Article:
Tempering (metalworking)

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Tempering describes the combined heat treatment of metals , consisting of hardening and subsequent tempering . In general, the material steel is meant here, but this type of thermal structure formation and change is also common with non-ferrous metals such as titanium alloys . The tempering process is described here using the example of steel, as it is the most common in practice.


The prerequisite for tempering is the hardenability of a material, i.e. the ability to form a stable martensite or bainite structure under certain conditions . A carbon content of 0.2–0.6% of the steel is necessary for classic tempering. Due to their excellent suitability, certain mechanical engineering steels are also referred to as heat-treatable steel (usually 0.35–0.6% carbon). In contrast to this, there are also steels that are more suitable for so-called surface hardening due to their poor hardenability . The thickness of the edge layer can be adjusted by a suitable choice of alloying elements. The grain size of the structure also has an influence on the temperature-dependent transformation processes and thus on the heat treatment.

For hardening, the workpiece must first be heated up quickly (> 4 K / min) above the austenitizing temperature . Heating up too quickly creates the risk of warping and cracking and should be avoided. For hypoeutectoid steels , temperatures of 30–50 ° C above the temperature AC 3 defined in the iron-carbon diagram , and for hypereutectoid steels, temperatures just above AC 1 are recommended before quenching. The holding time t H depends on the workpiece thickness s and can be estimated using the following rule of thumb:

Here the carbon is dissolved in the austenite. An increased austenitizing temperature is required for complete dissolution of carbides . However, this is not recommended due to the later embrittlement of the martensite that forms. If the austenitizing temperature is not reached, soft ferrite nuclei in the hard martensite structure, also known as soft spots, can occur. This has a massive influence on the machinability of the material and thus the service life of the tools used.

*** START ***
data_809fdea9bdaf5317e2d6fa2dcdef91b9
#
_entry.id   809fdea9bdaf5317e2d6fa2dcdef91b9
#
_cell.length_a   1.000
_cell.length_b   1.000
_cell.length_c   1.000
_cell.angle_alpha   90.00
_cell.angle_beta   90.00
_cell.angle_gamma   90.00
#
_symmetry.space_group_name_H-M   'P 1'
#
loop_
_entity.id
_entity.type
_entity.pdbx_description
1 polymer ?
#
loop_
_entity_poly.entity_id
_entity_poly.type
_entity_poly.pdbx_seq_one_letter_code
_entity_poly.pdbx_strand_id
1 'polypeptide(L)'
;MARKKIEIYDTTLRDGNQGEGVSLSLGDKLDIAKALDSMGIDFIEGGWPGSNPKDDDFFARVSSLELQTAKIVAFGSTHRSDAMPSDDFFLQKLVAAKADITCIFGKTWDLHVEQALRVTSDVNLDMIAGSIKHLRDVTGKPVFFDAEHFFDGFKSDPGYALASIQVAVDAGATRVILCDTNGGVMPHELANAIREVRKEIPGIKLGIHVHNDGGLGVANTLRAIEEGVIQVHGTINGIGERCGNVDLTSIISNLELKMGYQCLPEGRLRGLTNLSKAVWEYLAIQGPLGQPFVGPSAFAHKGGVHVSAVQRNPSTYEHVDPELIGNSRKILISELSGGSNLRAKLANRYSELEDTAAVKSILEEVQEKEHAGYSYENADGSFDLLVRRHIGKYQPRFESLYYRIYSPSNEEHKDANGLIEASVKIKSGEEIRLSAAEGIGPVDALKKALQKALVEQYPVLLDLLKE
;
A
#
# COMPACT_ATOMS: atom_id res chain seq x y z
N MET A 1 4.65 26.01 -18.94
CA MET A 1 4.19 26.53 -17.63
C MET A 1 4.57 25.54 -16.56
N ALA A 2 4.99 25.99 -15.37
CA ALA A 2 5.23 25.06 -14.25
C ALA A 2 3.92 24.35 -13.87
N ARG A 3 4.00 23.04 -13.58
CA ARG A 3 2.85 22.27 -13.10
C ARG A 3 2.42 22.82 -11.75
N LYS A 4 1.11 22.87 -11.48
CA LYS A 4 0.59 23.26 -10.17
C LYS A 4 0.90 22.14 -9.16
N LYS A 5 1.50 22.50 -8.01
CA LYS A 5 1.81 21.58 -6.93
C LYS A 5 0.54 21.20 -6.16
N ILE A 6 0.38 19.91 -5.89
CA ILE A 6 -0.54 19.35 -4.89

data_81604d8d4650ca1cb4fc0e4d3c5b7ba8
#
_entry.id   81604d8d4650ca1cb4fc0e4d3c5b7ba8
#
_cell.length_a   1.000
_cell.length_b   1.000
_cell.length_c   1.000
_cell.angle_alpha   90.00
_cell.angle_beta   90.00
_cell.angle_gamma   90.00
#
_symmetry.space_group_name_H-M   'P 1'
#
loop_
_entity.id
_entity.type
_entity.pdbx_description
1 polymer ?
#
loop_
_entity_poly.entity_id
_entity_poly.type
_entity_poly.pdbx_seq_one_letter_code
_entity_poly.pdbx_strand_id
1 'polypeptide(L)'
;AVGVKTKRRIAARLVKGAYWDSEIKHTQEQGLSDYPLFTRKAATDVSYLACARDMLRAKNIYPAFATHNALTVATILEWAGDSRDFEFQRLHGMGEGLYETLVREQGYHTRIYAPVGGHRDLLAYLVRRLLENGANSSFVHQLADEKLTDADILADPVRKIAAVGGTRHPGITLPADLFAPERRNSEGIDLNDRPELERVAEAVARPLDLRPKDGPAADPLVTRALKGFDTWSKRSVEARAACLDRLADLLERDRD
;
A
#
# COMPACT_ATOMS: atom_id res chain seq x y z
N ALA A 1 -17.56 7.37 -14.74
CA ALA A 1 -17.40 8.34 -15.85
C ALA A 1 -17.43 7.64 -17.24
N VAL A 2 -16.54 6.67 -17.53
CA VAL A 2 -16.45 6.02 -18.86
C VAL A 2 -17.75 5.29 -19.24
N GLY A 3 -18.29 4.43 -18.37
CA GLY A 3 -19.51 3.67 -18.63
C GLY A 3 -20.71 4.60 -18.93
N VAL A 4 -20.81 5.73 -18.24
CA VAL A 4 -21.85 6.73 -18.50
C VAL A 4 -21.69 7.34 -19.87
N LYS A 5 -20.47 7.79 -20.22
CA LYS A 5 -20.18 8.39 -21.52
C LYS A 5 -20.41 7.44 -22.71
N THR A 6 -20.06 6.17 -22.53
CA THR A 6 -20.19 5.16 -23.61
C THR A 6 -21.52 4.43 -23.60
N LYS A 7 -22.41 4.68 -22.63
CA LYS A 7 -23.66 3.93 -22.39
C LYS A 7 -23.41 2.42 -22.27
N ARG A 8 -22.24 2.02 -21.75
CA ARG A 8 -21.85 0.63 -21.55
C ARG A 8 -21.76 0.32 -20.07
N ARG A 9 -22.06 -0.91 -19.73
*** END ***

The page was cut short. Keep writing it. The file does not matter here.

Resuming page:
Scare off

The quenching, i.e. the rapid cooling of the heated workpiece, takes place through the use of quenching agents, preferably water, oil (polymer bath) or air. The choice here influences the quenching speed v K to be achieved and thus the resulting structure (and the possibility of cracks in the material). With air cooling, 5 to 35 (compressed air) K / s can be achieved. With mineral oils the maximum achievable v K is in the range of 150–200 K / s, with water it is approx. 3 times as high. Normally, a hard structure made of martensite, bainite or a mixture of these two is the goal of hardening.


After quenching, an immediate tempering stage at approx. 150 ° C is advantageous. Here, the brittle tetragonal martensite (needle martensite) produced during hardening is converted into the cubic martensite structure with the precipitation of fine carbides. This has a smaller volume and therefore relaxes the grain lattice and thus eliminates the “glass hardness” of the material. This process is continued with further tempering stages at a higher temperature (200–350 ° C). In addition, any remaining austenite is further decomposed by diffusion processes and converted into martensite. This leads to a further increase in hardness.

In the case of high-alloy steels, iron carbide is converted into more stable, harder special carbides of the carbide-forming alloy elements (e.g. V, W, Mo, Cr) in a further tempering stage above 500 ° C. This precipitation of even finer carbides makes it more difficult, among other things, for dislocations to slide off due to high loads, inhibits the formation and continuation of cracks and thus increases toughness and hardness ( maximum secondary hardness). A precise overview of the changes in the properties of the tempering can be derived from a material-specific tempering diagram.

Individual evidence

  1. ^ Bargel, Schulze: Material Science 10th Edition, 2008, pp. 154–191.
  2. Ruhfus: Heat treatment of ferrous materials . 1st edition, 1958.